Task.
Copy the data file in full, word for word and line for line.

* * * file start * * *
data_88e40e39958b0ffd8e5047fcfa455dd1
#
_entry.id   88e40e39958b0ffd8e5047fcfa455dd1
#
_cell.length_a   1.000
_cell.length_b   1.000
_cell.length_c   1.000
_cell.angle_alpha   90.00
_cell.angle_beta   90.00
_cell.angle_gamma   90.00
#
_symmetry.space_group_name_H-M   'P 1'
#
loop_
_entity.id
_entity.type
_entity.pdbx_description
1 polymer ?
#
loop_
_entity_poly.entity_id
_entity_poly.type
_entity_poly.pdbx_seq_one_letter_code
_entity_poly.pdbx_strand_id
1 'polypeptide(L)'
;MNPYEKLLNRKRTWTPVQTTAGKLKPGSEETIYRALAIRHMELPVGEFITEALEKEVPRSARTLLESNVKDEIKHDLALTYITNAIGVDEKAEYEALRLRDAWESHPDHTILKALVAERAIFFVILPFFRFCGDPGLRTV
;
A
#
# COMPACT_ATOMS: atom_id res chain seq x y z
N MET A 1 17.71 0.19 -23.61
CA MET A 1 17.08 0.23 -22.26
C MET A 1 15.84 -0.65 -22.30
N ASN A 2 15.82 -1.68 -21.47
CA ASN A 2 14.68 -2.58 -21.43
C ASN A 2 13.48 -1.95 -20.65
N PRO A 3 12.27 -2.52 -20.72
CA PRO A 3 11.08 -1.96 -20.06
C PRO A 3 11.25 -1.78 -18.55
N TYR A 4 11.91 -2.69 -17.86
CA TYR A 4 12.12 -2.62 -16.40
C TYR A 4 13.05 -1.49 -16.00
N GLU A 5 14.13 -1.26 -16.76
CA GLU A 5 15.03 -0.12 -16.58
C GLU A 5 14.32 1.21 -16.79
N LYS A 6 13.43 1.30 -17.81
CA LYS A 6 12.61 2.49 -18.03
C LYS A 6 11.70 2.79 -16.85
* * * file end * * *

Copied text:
data_88e40e39958b0ffd8e5047fcfa455dd1
#
_entry.id   88e40e39958b0ffd8e5047fcfa455dd1
#
_cell.length_a   1.000
_cell.length_b   1.000
_cell.length_c   1.000
_cell.angle_alpha   90.00
_cell.angle_beta   90.00
_cell.angle_gamma   90.00
#
_symmetry.space_group_name_H-M   'P 1'
#
loop_
_entity.id
_entity.type
_entity.pdbx_description
1 polymer ?
#
loop_
_entity_poly.entity_id
_entity_poly.type
_entity_poly.pdbx_seq_one_letter_code
_entity_poly.pdbx_strand_id
1 'polypeptide(L)'
;MNPYEKLLNRKRTWTPVQTTAGKLKPGSEETIYRALAIRHMELPVGEFITEALEKEVPRSARTLLESNVKDEIKHDLALTYITNAIGVDEKAEYEALRLRDAWESHPDHTILKALVAERAIFFVILPFFRFCGDPGLRTV
;
A
#
# COMPACT_ATOMS: atom_id res chain seq x y z
N MET A 1 17.71 0.19 -23.61
CA MET A 1 17.08 0.23 -22.26
C MET A 1 15.84 -0.65 -22.30
N ASN A 2 15.82 -1.68 -21.47
CA ASN A 2 14.68 -2.58 -21.43
C ASN A 2 13.48 -1.95 -20.65
N PRO A 3 12.27 -2.52 -20.72
CA PRO A 3 11.08 -1.96 -20.06
C PRO A 3 11.25 -1.78 -18.55
N TYR A 4 11.91 -2.69 -17.86
CA TYR A 4 12.12 -2.62 -16.40
C TYR A 4 13.05 -1.49 -16.00
N GLU A 5 14.13 -1.26 -16.76
CA GLU A 5 15.03 -0.12 -16.58
C GLU A 5 14.32 1.21 -16.79
N LYS A 6 13.43 1.30 -17.81
CA LYS A 6 12.61 2.49 -18.03
C LYS A 6 11.70 2.79 -16.85